Confirmation of scrapie can arise from either notification of suspect cases or through the Department’s active TSE Surveillance programme. Under the CSFS two options are available for the Department – i.e. genotyping of the flock and selective culling of susceptible sheep or whole flock culling without genotyping.

The EU requirements were introduced in NI on 4 October 2004. Details are as follows:

  • movement restrictions are placed on the flock for 2 years
  • Department option of either genotyping of the whole flock and slaughter of scrapie susceptible sheep (i.e. all sheep except ARR/ARR rams and ARR/XXX ewes (except ARR/VRQ ewes) or total flock slaughter with or without genotyping. A DAERA Veterinary Officer will visit the farm premises and, following a veterinary assessment, will determine the most appropriate course of action as regards the affected flock
  • restocking must only take place with the more resistant genotypes
  • TSE surveillance testing is required for the 2-year period, after CSFS measures have been enacted, of all cull sheep and all fallen sheep over 18 months of age at time of death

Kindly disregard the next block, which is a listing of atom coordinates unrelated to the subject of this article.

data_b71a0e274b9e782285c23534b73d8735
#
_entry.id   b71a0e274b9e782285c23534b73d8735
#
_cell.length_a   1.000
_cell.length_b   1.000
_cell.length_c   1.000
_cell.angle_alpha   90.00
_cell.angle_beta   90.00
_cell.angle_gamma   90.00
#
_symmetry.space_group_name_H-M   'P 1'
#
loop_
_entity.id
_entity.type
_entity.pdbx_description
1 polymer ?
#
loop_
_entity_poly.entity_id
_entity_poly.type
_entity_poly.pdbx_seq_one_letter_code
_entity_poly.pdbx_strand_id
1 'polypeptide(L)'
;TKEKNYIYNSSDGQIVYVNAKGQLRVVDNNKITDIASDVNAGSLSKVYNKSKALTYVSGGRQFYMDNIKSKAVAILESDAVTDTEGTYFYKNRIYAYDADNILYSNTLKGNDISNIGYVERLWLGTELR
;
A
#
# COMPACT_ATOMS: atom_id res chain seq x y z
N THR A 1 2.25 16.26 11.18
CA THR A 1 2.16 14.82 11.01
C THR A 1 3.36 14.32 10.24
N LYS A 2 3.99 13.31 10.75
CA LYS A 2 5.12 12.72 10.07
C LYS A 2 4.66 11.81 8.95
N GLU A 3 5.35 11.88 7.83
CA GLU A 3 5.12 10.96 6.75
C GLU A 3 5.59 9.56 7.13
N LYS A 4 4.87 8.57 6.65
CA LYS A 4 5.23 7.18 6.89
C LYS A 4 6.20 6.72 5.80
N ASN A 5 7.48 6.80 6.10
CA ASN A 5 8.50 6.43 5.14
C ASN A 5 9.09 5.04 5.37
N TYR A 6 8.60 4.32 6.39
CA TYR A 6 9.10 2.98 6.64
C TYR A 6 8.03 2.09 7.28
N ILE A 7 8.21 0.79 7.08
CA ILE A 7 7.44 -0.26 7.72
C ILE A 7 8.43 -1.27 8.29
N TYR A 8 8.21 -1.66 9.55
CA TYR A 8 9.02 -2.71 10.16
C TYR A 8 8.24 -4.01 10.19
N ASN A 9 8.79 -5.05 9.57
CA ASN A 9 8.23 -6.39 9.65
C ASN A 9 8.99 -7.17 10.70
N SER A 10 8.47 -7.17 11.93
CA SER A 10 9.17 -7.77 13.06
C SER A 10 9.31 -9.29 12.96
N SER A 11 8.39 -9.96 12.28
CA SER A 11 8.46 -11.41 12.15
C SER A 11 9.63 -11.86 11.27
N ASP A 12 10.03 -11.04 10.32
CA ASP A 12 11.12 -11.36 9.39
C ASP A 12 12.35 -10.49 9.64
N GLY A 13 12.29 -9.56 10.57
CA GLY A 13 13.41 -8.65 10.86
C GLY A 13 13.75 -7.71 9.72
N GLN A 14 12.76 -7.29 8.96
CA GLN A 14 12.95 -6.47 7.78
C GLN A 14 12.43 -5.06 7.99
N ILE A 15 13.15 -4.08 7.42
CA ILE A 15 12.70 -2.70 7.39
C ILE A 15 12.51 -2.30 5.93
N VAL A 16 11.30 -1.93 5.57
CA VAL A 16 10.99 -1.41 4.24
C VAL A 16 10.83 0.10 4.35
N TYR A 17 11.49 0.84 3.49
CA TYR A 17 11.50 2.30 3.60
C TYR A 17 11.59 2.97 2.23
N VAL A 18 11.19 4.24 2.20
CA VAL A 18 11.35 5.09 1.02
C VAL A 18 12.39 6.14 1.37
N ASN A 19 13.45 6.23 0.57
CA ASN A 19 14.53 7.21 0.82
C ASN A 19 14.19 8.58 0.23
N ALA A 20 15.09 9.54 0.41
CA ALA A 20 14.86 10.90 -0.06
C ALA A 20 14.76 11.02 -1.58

Animal or Product

Compensation is payable for all sheep removed and slaughtered under the CSFS as follows (irrespective of which option is adopted). The rates of compensation applicable from 13 May 2006 are as follows -

  • pure bred sheep or goats - Market value of animal
  • ordinary male adult sheep or goats - £90
  • ordinary female adult sheep or goats - £65
  • ordinary sheep in lamb and ordinary goat in kid - £115
  • ordinary lamb (under 12 months old) or ordinary kid (under 12 months old) - £50
  • embryo - £150
  • ovum - £5


“Ordinary” in relation to an animal means that it is not pure bred.
Full details on compensation provisions are contained in the Transmissible Spongiform Encephalopathies Regulations (Northern Ireland) 2010 No. 406.

Contact Details

For further information on the Notified Scrapie Cases and the Compulsory Scrapie Flock Scheme, please contact us